HOGANSVILLE — When students at Callaway High School started school on Wednesday, they were greeted by a new lunchroom and new programs.
The lunchroom was renovated over the summer, and now includes a coffee bar, a seasoning bar, charging stations for phones and new seating both inside the cafeteria and on the outdoor patio. Staff used student input to decide on the best way to redo the cafeteria and which figures to include on the mural inside the cafeteria.
“Teachers and students, everybody in the cafeteria staff, everybody had a hand in designing this,” said Jonathan Laney, the principal at Callaway. “It’s very, very exciting. We’re proud of it. I know that. The kids, they were in awe.”
“It looks great,” said Alvins Stephens, a student at Callaway. “And there is a marching band on the wall.”
More than just the lunchroom is new this year. The school is also restarting its agriculture program, which was closed for several years.
“The kids are excited,” said Robin Chandler, the new agriculture teacher. “I think that’s the main thing that excites me. I have kids planning fundraisers so that they can go on field trips to farms. We’re going to have a plant sale in the spring.”
Laney estimates there are 140 students in the new agriculture program, which includes floral design, basic agriculture and horticulture. The school is also restarting its Future Farmers of America program.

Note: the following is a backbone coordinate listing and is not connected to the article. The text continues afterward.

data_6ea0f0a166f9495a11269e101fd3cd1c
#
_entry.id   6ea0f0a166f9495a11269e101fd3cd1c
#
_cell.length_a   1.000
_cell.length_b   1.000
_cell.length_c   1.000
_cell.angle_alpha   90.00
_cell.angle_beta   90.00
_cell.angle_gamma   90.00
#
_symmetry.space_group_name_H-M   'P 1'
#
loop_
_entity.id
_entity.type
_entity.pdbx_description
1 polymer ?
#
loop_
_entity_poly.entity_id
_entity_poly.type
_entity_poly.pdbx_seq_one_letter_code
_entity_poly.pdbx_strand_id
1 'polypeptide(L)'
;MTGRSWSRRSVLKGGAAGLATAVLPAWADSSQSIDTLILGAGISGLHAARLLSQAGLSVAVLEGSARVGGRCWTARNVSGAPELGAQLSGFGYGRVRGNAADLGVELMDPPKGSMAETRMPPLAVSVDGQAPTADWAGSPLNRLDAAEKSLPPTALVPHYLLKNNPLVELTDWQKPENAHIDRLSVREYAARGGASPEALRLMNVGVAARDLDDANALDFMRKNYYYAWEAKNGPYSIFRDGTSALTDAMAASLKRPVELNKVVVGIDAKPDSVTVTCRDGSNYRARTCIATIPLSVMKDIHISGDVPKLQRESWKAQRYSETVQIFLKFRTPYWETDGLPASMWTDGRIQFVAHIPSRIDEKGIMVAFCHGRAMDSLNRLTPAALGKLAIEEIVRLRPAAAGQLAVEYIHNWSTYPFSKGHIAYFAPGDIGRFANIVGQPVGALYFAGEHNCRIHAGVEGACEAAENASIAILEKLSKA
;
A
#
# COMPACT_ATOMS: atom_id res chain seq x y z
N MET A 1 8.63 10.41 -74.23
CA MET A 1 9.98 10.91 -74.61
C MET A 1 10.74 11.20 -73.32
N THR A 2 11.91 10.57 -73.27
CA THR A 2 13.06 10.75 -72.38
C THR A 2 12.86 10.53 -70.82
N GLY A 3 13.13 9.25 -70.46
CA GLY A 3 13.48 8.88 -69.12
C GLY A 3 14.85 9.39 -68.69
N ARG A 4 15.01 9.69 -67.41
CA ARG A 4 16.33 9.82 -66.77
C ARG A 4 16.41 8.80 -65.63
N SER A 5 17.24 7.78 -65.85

“That just shows that there was something missing on campus,” said Laney. “It’s something kids want, it’s something kids needed, and the enthusiasm … shows we’re moving in the right direction.”
Along with agriculture, the school has also made a point to increase participation in the fine arts, with an about 50 percent increase in participation since last year. The school will even be working with the Secretary of State Student Ambassador Program starting in September.
“The Secretary of State Student Ambassador Program will teach them about voting and try to get kids interested in voting and get them registered to vote,” said Heather Brooks, a history teacher at the school.
Even the teacher training has undergone improvements for the new school year, with the introduction of rigor and relevance training throughout the school system.
“We’ve got to think outside the box, and prepare students for their future,” said Lynne Short, CTAE director and assistant principal. “It just solidifies why I’m in this profession, and it’s all about the kids and how the kids move forward. So, I’m really glad that the system has invested the time and the money and the energy into giving all Troup County (schools) employees that professional learning.”
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